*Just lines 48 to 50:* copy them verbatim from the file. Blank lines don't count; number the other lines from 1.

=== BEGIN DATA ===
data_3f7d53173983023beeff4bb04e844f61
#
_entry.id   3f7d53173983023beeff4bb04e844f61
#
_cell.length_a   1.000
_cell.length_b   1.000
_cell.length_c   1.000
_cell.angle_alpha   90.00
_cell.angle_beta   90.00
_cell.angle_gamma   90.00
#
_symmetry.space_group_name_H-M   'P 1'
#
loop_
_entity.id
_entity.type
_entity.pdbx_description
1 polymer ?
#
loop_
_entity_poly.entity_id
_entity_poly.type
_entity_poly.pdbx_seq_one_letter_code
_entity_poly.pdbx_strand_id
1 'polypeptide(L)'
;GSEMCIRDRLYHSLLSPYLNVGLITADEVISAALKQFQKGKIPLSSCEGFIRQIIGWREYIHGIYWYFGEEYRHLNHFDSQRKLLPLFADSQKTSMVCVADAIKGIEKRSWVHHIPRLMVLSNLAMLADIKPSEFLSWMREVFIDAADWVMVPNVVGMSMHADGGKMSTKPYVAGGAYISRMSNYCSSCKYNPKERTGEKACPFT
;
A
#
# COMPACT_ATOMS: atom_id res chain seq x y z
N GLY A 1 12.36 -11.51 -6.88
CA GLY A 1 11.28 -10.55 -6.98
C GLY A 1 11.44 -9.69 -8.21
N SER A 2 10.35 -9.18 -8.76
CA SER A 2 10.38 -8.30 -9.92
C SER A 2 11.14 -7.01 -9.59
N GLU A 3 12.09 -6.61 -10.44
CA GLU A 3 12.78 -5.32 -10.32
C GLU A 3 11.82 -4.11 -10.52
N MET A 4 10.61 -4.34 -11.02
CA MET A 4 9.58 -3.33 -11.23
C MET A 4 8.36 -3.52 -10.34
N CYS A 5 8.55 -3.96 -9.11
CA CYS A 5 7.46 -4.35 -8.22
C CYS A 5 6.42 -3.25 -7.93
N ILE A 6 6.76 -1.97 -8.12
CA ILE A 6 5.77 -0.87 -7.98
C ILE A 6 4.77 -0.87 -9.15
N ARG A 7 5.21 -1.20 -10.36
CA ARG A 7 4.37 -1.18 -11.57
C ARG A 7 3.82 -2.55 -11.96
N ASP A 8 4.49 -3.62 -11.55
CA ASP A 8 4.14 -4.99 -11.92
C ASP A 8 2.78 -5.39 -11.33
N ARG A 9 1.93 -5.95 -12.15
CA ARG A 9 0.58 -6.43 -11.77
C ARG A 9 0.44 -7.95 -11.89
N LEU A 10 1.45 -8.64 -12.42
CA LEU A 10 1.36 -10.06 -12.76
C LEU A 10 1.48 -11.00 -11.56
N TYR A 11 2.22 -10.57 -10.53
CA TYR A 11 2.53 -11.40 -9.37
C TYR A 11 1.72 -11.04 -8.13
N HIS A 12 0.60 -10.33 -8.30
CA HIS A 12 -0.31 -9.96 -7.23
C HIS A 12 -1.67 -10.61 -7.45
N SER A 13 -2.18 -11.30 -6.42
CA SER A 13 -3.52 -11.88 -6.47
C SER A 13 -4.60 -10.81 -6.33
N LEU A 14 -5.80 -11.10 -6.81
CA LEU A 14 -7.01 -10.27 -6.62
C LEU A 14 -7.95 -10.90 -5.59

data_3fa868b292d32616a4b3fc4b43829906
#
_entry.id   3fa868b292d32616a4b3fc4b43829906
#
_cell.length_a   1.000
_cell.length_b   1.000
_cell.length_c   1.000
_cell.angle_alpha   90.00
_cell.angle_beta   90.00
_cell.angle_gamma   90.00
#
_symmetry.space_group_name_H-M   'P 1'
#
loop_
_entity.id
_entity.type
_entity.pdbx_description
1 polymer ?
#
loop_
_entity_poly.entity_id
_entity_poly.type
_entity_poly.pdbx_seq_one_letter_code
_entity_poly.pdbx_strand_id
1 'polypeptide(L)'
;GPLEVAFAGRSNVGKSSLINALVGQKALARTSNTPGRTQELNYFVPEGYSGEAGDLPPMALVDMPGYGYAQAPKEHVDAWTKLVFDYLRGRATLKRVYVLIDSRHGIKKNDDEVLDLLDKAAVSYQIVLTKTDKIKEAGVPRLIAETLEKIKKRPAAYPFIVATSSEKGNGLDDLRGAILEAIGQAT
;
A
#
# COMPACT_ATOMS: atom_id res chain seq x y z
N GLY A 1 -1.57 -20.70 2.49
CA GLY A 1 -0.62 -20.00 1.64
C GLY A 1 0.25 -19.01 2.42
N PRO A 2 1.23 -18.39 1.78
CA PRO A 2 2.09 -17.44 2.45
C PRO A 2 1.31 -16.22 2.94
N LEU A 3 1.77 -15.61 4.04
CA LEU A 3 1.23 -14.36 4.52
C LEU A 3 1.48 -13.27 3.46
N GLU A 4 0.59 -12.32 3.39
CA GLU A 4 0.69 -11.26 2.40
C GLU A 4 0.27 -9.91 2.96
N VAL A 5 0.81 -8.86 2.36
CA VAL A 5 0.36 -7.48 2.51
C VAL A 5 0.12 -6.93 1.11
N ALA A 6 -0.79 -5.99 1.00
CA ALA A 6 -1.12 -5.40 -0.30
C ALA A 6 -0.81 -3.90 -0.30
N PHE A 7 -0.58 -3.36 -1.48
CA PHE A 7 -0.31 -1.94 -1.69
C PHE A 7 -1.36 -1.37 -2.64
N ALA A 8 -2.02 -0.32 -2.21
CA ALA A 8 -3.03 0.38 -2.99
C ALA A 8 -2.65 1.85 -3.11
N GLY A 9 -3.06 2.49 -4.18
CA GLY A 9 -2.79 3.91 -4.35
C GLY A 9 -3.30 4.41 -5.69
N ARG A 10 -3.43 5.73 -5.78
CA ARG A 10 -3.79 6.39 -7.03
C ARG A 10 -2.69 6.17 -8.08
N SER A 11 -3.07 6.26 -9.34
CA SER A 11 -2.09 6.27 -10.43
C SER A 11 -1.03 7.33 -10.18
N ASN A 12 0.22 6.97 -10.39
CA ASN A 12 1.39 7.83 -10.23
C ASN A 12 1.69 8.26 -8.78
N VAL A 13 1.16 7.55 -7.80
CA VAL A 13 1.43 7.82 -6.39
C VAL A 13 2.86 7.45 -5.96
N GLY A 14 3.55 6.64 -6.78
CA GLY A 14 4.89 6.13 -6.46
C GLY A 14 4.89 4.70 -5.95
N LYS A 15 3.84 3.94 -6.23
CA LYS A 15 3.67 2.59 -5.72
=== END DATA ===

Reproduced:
C ILE A 6 4.77 -0.87 -9.15
N ARG A 7 5.21 -1.20 -10.36
CA ARG A 7 4.37 -1.18 -11.57